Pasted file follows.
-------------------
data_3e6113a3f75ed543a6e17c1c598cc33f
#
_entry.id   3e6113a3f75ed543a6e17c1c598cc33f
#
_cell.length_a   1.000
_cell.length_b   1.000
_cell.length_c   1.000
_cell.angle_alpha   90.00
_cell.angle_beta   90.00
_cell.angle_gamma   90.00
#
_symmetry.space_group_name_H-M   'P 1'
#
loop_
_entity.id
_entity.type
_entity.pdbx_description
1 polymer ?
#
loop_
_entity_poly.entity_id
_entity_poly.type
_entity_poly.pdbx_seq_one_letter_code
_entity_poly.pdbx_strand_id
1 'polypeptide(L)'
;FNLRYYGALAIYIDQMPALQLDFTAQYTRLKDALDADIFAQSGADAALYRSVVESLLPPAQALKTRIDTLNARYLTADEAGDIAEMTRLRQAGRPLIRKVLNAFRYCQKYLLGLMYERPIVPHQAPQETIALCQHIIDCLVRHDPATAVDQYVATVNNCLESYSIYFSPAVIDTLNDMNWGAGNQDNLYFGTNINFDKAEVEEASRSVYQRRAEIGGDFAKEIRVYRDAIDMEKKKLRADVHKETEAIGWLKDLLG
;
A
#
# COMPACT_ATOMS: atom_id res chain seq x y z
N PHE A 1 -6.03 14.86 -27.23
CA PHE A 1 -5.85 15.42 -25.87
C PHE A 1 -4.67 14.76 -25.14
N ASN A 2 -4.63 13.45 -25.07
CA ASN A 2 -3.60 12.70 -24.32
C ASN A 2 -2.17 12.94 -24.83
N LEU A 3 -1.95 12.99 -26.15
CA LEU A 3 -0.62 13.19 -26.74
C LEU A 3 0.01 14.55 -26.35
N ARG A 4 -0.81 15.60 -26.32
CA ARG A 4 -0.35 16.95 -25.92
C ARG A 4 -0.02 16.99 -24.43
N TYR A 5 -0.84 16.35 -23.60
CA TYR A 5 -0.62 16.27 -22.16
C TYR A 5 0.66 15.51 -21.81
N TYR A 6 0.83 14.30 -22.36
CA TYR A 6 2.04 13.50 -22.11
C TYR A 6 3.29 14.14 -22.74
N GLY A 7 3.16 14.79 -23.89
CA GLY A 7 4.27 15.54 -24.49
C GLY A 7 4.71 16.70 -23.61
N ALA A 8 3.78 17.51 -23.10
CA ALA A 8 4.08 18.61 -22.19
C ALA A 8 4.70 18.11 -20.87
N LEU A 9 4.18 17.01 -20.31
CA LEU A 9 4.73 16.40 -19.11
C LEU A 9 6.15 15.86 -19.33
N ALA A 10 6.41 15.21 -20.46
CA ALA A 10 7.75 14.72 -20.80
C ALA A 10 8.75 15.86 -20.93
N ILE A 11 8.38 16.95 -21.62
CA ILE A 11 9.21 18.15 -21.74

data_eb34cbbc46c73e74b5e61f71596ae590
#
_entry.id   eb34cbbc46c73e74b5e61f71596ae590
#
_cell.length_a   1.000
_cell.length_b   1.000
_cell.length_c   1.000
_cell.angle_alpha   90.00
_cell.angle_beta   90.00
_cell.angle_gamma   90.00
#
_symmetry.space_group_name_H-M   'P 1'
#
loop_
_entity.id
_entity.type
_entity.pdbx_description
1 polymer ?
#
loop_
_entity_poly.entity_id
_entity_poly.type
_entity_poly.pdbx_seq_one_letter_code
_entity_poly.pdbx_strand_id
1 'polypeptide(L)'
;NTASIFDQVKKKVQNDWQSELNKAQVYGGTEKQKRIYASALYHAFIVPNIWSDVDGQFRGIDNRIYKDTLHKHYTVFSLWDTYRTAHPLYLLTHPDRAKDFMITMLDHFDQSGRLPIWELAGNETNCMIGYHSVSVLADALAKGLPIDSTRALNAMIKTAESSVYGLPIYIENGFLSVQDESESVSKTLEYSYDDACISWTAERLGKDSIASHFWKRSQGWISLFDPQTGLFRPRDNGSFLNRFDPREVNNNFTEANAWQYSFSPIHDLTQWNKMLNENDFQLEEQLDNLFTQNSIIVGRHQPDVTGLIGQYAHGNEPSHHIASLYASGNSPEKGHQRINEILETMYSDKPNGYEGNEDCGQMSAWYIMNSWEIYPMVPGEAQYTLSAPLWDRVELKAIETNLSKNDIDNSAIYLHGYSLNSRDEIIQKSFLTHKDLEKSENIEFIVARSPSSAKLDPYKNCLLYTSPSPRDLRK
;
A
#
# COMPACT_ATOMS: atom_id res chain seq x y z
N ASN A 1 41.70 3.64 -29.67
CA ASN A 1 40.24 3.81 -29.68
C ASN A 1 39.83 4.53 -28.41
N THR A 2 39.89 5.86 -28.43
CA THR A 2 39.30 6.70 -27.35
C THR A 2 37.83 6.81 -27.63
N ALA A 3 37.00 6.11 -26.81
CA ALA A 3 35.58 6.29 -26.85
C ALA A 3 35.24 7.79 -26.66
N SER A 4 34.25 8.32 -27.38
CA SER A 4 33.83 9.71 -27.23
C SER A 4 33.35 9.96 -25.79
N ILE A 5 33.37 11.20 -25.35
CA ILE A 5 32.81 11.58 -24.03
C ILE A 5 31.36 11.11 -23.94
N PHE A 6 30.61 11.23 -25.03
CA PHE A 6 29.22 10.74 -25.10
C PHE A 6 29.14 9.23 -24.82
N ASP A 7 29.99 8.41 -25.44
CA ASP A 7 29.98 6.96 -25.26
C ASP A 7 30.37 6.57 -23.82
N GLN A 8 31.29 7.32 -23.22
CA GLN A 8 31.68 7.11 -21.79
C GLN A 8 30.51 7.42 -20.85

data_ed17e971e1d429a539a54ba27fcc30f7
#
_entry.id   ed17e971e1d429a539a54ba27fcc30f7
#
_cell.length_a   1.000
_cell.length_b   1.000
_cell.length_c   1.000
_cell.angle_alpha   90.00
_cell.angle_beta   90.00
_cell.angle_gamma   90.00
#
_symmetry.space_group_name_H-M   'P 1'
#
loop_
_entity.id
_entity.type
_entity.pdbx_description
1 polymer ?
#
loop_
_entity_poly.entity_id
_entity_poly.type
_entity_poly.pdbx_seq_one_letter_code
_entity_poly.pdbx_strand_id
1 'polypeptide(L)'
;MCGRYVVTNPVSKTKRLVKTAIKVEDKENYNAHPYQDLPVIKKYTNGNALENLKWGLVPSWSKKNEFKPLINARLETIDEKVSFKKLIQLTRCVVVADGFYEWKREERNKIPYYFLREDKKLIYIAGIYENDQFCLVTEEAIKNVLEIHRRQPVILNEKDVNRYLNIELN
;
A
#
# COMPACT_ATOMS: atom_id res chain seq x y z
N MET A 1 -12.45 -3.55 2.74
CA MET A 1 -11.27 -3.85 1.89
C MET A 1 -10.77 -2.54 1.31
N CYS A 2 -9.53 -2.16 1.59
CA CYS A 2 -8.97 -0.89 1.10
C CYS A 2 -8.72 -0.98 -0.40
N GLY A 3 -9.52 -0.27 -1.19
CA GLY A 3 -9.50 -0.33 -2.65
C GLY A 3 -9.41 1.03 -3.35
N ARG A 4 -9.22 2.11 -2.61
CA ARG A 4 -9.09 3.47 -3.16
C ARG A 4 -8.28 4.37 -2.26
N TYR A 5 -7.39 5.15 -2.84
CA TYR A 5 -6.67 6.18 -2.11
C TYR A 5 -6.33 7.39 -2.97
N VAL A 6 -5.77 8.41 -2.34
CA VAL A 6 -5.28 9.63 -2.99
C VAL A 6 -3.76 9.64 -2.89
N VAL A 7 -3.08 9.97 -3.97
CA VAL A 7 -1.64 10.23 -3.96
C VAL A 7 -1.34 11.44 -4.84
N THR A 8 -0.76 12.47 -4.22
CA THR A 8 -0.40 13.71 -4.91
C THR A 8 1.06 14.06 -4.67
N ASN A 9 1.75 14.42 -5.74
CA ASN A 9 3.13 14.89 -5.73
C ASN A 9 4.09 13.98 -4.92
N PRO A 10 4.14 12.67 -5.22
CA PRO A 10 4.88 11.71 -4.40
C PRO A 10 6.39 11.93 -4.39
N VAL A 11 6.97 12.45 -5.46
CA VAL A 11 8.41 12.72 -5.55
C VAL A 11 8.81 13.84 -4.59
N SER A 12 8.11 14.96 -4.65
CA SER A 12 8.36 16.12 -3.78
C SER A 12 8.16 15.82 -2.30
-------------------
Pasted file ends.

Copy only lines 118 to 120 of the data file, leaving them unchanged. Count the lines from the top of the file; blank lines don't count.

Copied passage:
#
_entry.id   ed17e971e1d429a539a54ba27fcc30f7
#